This new tour based on the beloved film blends the familiar dialogue, music and choreography with additional elements that keeps the story feeling fresh.
The film Dirty Dancing may have been released back in 1987 but its popularity with female audiences has lasted throughout the decades and now finds a new generation of fans thanks to this musical version that celebrates its source material.
Frances ‘Baby’ Houseman is on holiday with her family at Kellerman’s resort, with little interest in any of the activities on offer – until she witnesses the staff having a dance party in their own quarters, complete with sexy dance moves that she instantly becomes mesmerised by – as well as by dance instructor Johnny Castle.
While essentially Dirty Dancing is a coming of age story, Federico Bellone’s production also reveals that Eleanor Bergstein’s story focuses on family and finding the courage to forge your own path in life that is inspirational to watch unfold. This is particularly seen as the audience sees how Johnny and Baby develop as individuals as well as together, building to the iconic final sequence.
Bellone’s tender and passionate production is filled with electrifying choreography by Gillian Bruce, which while incorporating many of the familiar moves of the film, also contains some nifty new moves that are beautiful to watch. Meanwhile, the choreography is shown off to full effect with the help of Jennifer Irwin’s colourful and classy costume designs (particularly during the more formal numbers) that dazzle.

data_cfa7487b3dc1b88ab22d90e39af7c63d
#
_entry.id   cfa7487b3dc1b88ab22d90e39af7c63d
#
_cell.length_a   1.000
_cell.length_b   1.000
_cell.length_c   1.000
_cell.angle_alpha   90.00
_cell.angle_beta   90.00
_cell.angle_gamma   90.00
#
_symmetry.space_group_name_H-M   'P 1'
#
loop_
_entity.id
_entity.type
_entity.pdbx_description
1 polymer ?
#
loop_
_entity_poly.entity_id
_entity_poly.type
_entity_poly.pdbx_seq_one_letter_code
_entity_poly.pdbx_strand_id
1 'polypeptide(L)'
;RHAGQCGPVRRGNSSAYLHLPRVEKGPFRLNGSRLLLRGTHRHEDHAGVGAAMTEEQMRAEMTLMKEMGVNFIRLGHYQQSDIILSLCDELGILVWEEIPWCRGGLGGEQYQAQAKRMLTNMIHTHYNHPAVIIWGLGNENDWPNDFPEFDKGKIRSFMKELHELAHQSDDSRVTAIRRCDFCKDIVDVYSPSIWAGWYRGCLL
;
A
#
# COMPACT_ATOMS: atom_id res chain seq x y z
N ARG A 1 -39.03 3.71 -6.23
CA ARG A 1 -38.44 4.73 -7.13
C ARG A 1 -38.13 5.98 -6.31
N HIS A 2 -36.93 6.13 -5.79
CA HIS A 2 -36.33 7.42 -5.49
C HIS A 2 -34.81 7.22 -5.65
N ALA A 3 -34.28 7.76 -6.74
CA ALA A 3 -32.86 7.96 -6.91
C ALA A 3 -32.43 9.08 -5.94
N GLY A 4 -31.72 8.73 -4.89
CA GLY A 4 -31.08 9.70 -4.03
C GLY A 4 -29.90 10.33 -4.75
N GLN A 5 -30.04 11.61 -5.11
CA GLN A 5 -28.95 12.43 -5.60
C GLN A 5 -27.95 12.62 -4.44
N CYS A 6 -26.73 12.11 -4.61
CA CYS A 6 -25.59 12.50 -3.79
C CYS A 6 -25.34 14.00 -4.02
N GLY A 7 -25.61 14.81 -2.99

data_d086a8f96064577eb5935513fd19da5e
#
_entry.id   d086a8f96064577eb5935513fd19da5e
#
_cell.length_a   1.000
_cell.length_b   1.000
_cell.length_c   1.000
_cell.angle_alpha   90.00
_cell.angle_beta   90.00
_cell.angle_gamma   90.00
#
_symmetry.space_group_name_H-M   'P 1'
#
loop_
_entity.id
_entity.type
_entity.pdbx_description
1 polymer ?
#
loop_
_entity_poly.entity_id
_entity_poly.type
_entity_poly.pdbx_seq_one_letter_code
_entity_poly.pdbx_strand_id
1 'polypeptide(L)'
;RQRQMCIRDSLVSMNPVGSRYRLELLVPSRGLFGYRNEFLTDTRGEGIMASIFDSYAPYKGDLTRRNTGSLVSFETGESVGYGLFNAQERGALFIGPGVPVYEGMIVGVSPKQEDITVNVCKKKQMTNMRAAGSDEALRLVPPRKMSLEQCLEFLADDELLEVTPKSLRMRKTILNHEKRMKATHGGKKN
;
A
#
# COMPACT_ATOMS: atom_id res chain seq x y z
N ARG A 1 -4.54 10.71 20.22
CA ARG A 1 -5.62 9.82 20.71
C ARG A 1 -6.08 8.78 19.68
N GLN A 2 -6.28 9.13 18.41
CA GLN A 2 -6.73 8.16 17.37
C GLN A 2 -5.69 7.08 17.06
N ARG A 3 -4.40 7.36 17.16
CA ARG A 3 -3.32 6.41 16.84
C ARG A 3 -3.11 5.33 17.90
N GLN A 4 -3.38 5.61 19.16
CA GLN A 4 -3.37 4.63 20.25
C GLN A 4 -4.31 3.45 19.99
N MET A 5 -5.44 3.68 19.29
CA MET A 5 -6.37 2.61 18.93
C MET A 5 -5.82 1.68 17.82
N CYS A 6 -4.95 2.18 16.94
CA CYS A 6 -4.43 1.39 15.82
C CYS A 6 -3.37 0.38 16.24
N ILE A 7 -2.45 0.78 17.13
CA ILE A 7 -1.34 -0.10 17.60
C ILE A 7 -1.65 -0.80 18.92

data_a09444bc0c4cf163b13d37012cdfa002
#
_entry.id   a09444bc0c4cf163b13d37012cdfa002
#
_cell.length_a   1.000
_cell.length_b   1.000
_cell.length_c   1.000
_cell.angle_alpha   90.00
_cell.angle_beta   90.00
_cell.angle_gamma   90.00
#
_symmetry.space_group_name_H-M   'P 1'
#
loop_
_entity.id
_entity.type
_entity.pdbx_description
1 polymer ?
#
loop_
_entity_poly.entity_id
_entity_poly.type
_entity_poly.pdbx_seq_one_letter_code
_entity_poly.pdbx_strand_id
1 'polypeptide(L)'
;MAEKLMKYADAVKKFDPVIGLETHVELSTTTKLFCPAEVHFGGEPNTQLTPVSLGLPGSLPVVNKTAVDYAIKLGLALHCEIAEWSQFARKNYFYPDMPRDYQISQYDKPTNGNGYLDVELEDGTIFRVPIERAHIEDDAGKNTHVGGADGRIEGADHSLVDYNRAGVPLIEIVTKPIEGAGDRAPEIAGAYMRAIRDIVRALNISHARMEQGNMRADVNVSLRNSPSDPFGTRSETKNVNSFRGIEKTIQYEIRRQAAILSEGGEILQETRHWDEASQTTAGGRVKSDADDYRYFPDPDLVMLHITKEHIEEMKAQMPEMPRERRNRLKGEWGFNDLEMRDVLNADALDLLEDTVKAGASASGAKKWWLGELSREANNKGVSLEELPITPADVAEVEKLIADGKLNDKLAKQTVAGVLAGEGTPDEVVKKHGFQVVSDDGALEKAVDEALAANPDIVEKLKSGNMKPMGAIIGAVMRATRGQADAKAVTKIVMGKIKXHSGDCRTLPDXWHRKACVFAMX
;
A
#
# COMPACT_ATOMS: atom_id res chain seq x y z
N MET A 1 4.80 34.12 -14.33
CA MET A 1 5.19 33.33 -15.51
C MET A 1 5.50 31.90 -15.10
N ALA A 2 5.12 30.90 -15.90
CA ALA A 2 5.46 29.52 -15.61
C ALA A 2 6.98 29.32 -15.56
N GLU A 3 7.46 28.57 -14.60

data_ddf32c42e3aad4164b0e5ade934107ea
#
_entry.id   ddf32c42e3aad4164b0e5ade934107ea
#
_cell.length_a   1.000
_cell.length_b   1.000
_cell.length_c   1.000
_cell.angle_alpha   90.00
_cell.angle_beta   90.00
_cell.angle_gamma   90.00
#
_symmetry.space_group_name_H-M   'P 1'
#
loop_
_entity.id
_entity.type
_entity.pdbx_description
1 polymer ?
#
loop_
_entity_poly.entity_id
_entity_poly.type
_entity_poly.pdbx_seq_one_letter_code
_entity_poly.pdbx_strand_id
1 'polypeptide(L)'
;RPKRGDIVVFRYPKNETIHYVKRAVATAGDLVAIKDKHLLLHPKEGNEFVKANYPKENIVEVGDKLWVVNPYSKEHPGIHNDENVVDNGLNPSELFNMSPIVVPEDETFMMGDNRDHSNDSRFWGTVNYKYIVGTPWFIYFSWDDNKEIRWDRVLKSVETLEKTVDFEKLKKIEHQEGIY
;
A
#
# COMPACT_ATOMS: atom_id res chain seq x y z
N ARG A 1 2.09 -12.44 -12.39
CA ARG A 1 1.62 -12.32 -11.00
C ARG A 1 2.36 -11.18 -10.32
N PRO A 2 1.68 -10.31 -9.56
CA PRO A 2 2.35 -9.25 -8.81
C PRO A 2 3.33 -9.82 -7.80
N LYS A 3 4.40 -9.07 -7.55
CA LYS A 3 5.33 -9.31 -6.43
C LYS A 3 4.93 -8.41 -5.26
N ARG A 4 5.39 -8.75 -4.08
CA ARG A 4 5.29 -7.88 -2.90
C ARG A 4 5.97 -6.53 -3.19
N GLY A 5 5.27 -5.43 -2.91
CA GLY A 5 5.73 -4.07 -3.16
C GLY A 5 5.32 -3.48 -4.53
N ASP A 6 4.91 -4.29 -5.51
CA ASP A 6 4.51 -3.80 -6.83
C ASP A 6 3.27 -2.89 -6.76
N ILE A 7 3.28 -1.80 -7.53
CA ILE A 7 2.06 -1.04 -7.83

Roberto Commotti’s set design ambitiously fills the stage with plenty of seamless scene changes – but can make movement on the stage feel slightly limited, particularly in terms of characters moving from one area of Kellerman’s resort to the next, which doesn’t feel particularly believable.
But despite this there is great energy and pace throughout that keeps the audience thoroughly engaged – particularly during the dance numbers such as the staff party that make you want to get up and be involved.
Performance wise, the two leads Kira Malou and Michael O’Reilly as Baby and Johnny respectively have a simmering chemistry together that is wonderful to watch unfold, the highlight being when Baby makes a passionate declaration towards the end of the first act that sizzles perfectly. O’Reilly in particular brings a rawness to Johnny’s character that offers new insight into how low in self-esteem he is, highlighted when he confronts Baby about not telling her parents about him. Elsewhere, Simone Covele as Penny showcases her wonderful dancing with flair, while capturing her vulnerability in the wake of a horrific incident that makes the audience sit up and pay attention.
While the musical itself stays as faithful to the film (in particular retaining much of the familiar dialogue), it does offer up new insights into the story and characters that leave you with a new perspective of Dirty Dancing. But it is also still a sexy and passionate musical that will sweep you back to 1963 effortlessly.
By Emma Clarendon